Families function in ways that are influenced by culture, environment, individual personalities, and the number of people sharing a home. It is becoming more rare, but many Japanese children still live in multigenerational homes with grandparents and sometimes still unmarried aunts and uncles.
When speaking about your own mother to someone else, you call her haha. When you speak to her directly, a variety of terms are possible. O-kaa-san and kaa-chan seem to be the most often used names for mothers. Some families use the term Mama, or sometimes Mama-chan, but that is a recent trend.
Solving disputes between siblings and classmates is easy in Japan. You have to play a game of janken (“rock, paper, scissors”). Janken is the accepted, ultimately fair arbiter of disputes. You will often see groups of students whipping out one of the three hand gestures: gu (“rock”), choki (“scissors”), or pa (“paper”) to settle any problem.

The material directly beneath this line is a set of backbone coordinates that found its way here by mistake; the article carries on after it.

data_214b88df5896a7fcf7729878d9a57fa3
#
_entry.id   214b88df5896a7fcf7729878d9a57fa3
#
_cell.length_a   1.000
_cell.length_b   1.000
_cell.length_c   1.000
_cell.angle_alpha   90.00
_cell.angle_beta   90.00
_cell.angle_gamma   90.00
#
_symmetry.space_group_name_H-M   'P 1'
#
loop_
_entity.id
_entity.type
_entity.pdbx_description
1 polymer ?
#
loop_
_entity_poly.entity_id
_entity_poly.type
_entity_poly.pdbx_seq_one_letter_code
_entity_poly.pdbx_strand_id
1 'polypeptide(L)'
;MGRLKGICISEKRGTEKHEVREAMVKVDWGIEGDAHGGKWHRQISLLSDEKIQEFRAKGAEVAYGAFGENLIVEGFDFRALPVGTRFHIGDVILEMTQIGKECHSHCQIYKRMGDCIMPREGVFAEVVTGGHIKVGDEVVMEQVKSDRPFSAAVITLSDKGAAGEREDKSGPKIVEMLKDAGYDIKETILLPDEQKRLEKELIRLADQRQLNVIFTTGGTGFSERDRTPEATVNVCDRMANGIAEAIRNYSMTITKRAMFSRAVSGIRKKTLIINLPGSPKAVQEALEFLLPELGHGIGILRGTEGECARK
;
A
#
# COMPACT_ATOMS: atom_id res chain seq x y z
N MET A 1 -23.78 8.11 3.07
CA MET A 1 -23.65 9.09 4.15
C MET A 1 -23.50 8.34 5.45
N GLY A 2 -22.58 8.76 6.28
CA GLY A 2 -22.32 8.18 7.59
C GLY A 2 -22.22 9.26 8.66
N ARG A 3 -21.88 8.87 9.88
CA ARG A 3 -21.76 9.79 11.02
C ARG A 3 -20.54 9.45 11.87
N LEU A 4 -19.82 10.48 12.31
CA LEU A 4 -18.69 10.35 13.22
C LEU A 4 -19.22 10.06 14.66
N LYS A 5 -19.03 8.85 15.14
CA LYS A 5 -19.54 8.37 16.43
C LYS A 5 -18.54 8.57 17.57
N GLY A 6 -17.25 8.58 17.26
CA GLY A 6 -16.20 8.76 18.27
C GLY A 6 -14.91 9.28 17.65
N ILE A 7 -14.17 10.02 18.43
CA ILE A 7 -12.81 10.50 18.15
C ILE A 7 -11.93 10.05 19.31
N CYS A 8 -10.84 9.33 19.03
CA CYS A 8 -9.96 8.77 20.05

Other family members, as a sign of intimacy, are referred to with the suffix -chan instead of -san: too-chan (“father”), nee-chan (“big sister”), nii-chan (“big brother”). Sometimes kids attach these familial terms onto the sibling's name: Yumi-nee-chan. Using the terms baa-chan or baa-baa (“grandmother”) and jii-chan or jii-jii (“grandfather”) instead of o-baa-san and o-jii-san also reflects a familiar relationship.
Younger siblings may be addressed by name, but no suffix will follow. Often, a more casual version of “you,” like kimi or omae, is used in place of a little brother's or sister's name. You would never use either of these words when speaking to someone older than you or of a higher status than you.
Rarely will you see Japanese parents disciplining their children in public. Kids can sometimes be overheard describing their moms as demons, however, so you know that parents are disciplining their children at home. Mothers, too, describe getting angry as tsuno ga deru (“my horns come out”). If you need to discipline one of your guests, it is best to do it privately if at all possible. A public reprimanding will likely embarrass the child and make the rest of the trip rather miserable.